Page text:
Madison, Wisconsin, Is Investing $5 Million In Worker Cooperatives

The best part: the businesses will stay local, because co-ops don’t up and move to cities offering more attractive incentives.

Madison, Wisconsin, Is Investing $5 Million In Worker Cooperatives
[Illustrations: donatas1205 via Shutterstock]

Beginning next year, the city of Madison, Wisconsin will invest $1 million per year for five years in establishing new worker-owned businesses, commonly known as worker cooperatives.


Madison Mayor Paul Soglin says that he got the idea from New York City’s announcement last year to invest $1.2 million in co-op development.

“I’d read about what Mayor de Blasio had proposed for New York City when I was in the process of developing the 2015 city budget,” says Soglin. “I simply went back to the office the next day and said: ‘We’re not going to be upstaged by New York City.’”

Madison has a long history of cooperative businesses. Union Cab, a cooperative taxi company with over 200 member-employees, was founded in 1979. The city is also home to a worker co-op coffee roaster, engineering firm, and bakery. Soglin hopes to capitalize on cooperative businesses’ track record of success in his city to create more thriving local businesses.

The fact that co-ops stay in the city they started in is another reason Soglin is excited about cooperatives. When lured by benefits like tax incentives, corporations tend to pack up and leave once those incentives expire or disappear, tempted by the promise of tax breaks or cheaper labor elsewhere.

“With a cooperative you don’t have to worry about a buy-out,” says Soglin. “You don’t have to worry about a CEO one day picking up and moving the company to Fargo. With a cooperative you can have confidence that the company and the wealth it generates is going to stay local.”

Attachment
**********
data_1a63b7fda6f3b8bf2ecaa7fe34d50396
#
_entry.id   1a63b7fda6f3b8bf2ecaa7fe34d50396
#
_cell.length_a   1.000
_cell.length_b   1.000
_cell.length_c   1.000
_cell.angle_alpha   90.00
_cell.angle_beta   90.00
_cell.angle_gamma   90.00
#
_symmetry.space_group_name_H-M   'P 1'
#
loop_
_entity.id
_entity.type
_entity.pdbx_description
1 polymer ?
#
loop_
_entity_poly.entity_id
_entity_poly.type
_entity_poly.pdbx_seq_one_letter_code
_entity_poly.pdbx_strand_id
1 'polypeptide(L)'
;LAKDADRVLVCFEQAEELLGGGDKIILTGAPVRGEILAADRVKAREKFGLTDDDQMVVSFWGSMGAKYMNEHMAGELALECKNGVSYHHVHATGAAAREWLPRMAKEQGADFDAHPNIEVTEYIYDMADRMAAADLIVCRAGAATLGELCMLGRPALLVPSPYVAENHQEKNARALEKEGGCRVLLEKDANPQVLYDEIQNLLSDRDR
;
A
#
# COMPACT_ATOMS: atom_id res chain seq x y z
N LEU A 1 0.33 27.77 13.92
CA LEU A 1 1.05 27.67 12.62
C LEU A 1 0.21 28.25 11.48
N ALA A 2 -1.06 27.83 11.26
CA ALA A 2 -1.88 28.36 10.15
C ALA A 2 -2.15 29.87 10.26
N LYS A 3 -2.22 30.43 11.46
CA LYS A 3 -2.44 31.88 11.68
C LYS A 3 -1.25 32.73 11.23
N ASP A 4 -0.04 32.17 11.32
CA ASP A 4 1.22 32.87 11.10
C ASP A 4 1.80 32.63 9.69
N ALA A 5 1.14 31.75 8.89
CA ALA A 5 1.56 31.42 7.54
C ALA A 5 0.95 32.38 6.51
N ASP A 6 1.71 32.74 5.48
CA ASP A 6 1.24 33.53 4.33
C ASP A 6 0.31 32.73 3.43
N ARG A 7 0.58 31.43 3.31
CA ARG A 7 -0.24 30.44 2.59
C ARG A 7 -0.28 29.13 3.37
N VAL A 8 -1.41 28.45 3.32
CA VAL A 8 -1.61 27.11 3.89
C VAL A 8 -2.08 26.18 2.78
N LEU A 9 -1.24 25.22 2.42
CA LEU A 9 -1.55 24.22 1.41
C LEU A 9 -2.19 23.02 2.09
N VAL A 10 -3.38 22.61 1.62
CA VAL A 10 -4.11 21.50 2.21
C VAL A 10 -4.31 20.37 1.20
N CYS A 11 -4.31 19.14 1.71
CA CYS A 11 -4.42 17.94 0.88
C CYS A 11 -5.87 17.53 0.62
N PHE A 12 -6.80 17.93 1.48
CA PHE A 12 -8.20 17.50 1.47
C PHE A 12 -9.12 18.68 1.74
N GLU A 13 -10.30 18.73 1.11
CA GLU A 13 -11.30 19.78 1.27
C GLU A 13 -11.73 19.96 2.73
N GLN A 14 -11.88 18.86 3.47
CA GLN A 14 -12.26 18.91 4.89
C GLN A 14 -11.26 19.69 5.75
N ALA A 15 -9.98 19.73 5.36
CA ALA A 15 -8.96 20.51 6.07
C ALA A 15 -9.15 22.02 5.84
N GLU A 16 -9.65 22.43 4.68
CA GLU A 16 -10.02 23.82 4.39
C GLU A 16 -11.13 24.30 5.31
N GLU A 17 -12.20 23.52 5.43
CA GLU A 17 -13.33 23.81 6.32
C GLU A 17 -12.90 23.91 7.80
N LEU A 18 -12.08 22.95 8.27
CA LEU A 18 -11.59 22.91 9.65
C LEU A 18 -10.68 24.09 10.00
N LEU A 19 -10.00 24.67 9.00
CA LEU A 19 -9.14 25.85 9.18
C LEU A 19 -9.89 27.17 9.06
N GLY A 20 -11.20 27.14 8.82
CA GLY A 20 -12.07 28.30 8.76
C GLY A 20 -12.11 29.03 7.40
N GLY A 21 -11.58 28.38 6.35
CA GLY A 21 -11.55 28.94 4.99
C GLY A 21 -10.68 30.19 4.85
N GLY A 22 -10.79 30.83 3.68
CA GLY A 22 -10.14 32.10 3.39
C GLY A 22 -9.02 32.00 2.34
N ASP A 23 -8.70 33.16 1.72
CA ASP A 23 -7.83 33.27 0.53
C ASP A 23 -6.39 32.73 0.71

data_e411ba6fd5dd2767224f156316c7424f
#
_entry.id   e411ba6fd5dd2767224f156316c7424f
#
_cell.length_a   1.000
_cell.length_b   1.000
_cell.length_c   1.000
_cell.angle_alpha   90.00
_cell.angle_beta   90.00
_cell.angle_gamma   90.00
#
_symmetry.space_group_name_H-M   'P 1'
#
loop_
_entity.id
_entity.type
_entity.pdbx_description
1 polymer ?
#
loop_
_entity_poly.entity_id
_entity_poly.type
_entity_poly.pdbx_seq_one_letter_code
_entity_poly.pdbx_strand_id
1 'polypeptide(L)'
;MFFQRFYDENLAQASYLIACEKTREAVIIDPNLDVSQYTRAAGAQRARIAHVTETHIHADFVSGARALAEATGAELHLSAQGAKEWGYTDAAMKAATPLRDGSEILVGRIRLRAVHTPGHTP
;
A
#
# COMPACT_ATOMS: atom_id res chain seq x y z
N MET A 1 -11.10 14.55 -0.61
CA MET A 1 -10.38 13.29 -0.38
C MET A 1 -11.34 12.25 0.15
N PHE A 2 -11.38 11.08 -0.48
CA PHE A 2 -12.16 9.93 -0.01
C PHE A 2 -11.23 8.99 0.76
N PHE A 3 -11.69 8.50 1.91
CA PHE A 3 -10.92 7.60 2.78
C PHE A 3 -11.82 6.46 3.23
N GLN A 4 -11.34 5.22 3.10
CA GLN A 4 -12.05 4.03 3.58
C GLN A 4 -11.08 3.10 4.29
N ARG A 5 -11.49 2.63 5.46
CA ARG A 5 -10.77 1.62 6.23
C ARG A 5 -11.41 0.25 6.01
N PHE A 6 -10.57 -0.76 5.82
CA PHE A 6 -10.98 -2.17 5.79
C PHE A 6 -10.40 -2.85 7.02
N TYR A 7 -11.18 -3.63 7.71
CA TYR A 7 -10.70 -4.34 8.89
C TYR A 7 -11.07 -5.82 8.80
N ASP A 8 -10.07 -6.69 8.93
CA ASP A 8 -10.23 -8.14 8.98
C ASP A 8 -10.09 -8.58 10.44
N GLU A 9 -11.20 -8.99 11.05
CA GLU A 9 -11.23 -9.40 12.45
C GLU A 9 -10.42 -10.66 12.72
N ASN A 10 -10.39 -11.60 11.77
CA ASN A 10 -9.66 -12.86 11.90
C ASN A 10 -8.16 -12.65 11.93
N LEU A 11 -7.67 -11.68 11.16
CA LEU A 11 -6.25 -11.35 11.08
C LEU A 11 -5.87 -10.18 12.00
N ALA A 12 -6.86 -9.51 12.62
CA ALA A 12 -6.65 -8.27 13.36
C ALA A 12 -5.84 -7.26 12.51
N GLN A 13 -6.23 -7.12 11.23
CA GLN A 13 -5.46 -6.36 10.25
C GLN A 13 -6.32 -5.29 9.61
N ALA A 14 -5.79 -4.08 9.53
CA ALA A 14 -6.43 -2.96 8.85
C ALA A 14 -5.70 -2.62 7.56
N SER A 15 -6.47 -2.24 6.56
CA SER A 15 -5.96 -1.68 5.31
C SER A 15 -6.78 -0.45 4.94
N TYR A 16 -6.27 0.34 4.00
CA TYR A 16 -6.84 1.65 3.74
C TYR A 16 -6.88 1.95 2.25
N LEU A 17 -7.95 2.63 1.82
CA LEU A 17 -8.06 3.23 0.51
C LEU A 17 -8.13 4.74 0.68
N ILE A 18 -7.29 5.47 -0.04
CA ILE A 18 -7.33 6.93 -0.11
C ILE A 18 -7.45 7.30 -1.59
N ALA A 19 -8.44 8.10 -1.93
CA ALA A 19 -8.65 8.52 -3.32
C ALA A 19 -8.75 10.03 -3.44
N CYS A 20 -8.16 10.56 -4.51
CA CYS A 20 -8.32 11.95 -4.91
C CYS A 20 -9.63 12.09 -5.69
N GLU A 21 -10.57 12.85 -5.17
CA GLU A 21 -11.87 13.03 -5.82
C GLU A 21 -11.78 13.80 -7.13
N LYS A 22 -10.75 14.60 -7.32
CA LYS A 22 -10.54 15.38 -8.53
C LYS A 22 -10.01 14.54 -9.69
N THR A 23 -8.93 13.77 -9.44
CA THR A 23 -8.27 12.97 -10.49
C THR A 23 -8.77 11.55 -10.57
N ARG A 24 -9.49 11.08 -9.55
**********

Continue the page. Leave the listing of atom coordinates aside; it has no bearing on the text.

Still, Soglin wants to make sure that all of Madison’s residents benefit from this initiative, not just the already well-to-do.


“Building a great local economy is not reserved for white males,” he says. “We’re hoping this will be part of our economic development strategy in areas where there’s food insecurity, where there isn’t a concentration of jobs, and where significant numbers of households are below the poverty line.”

As for how exactly the money is going to be spent, the mayor calls it an “organized free-for-all.” The city government will entertain proposals for planning, research, grants, loans, and even forgivable loans. Soglin also hopes that this initiative will illustrate the potential of bottom-up economic development as opposed to traditional trickle-down economic wisdom.

“One of the benefits of a program like this is it gives us another opportunity to show that the economics of aggrandizing wealth in the top one percent is stupid,” he says.

About the author

Jay is a freelance journalist, formerly a staff writer for Fast Company. He writes about technology, inequality, and the Middle East.